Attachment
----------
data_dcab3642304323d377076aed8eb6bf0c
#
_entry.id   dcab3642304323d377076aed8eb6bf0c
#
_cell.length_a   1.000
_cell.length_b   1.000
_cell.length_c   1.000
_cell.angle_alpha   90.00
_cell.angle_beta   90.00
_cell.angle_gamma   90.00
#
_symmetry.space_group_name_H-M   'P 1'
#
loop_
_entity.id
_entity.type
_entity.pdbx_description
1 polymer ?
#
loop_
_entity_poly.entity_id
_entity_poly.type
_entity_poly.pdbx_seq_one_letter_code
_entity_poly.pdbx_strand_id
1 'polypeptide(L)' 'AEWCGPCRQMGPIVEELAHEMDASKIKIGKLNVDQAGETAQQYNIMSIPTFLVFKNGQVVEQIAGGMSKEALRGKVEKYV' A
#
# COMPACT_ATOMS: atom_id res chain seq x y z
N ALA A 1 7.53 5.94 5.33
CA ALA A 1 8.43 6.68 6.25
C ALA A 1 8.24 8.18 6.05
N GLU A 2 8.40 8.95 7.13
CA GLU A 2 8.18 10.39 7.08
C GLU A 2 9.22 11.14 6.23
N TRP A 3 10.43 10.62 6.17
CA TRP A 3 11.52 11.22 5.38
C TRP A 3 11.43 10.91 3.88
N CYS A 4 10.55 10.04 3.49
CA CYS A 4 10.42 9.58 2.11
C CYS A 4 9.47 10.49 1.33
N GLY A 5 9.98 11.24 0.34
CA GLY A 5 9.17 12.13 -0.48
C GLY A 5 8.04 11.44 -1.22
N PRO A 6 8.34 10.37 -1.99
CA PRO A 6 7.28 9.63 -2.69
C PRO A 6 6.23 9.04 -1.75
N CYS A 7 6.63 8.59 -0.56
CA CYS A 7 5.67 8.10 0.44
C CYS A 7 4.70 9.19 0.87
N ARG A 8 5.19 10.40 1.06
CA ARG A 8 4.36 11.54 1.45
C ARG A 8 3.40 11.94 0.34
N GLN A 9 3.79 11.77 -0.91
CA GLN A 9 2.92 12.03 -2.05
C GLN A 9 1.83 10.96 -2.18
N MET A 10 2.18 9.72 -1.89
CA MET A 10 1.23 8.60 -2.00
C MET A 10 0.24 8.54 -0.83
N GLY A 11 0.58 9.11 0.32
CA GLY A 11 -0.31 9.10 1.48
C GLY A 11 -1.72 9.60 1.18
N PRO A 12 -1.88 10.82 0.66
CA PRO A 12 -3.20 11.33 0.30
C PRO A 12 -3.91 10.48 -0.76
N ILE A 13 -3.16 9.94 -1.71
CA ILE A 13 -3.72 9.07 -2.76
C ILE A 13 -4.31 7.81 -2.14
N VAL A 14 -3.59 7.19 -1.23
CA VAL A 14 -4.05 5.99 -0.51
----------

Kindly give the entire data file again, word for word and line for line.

data_dcab3642304323d377076aed8eb6bf0c
#
_entry.id   dcab3642304323d377076aed8eb6bf0c
#
_cell.length_a   1.000
_cell.length_b   1.000
_cell.length_c   1.000
_cell.angle_alpha   90.00
_cell.angle_beta   90.00
_cell.angle_gamma   90.00
#
_symmetry.space_group_name_H-M   'P 1'
#
loop_
_entity.id
_entity.type
_entity.pdbx_description
1 polymer ?
#
loop_
_entity_poly.entity_id
_entity_poly.type
_entity_poly.pdbx_seq_one_letter_code
_entity_poly.pdbx_strand_id
1 'polypeptide(L)' 'AEWCGPCRQMGPIVEELAHEMDASKIKIGKLNVDQAGETAQQYNIMSIPTFLVFKNGQVVEQIAGGMSKEALRGKVEKYV' A
#
# COMPACT_ATOMS: atom_id res chain seq x y z
N ALA A 1 7.53 5.94 5.33
CA ALA A 1 8.43 6.68 6.25
C ALA A 1 8.24 8.18 6.05
N GLU A 2 8.40 8.95 7.13
CA GLU A 2 8.18 10.39 7.08
C GLU A 2 9.22 11.14 6.23
N TRP A 3 10.43 10.62 6.17
CA TRP A 3 11.52 11.22 5.38
C TRP A 3 11.43 10.91 3.88
N CYS A 4 10.55 10.04 3.49
CA CYS A 4 10.42 9.58 2.11
C CYS A 4 9.47 10.49 1.33
N GLY A 5 9.98 11.24 0.34
CA GLY A 5 9.17 12.13 -0.48
C GLY A 5 8.04 11.44 -1.22
N PRO A 6 8.34 10.37 -1.99
CA PRO A 6 7.28 9.63 -2.69
C PRO A 6 6.23 9.04 -1.75
N CYS A 7 6.63 8.59 -0.56
CA CYS A 7 5.67 8.10 0.44
C CYS A 7 4.70 9.19 0.87
N ARG A 8 5.19 10.40 1.06
CA ARG A 8 4.36 11.54 1.45
C ARG A 8 3.40 11.94 0.34
N GLN A 9 3.79 11.77 -0.91
CA GLN A 9 2.92 12.03 -2.05
C GLN A 9 1.83 10.96 -2.18
N MET A 10 2.18 9.72 -1.89
CA MET A 10 1.23 8.60 -2.00
C MET A 10 0.24 8.54 -0.83
N GLY A 11 0.58 9.11 0.32
CA GLY A 11 -0.31 9.10 1.48
C GLY A 11 -1.72 9.60 1.18
N PRO A 12 -1.88 10.82 0.66
CA PRO A 12 -3.20 11.33 0.30
C PRO A 12 -3.91 10.48 -0.76
N ILE A 13 -3.16 9.94 -1.71
CA ILE A 13 -3.72 9.07 -2.76
C ILE A 13 -4.31 7.81 -2.14
N VAL A 14 -3.59 7.19 -1.23
CA VAL A 14 -4.05 5.99 -0.51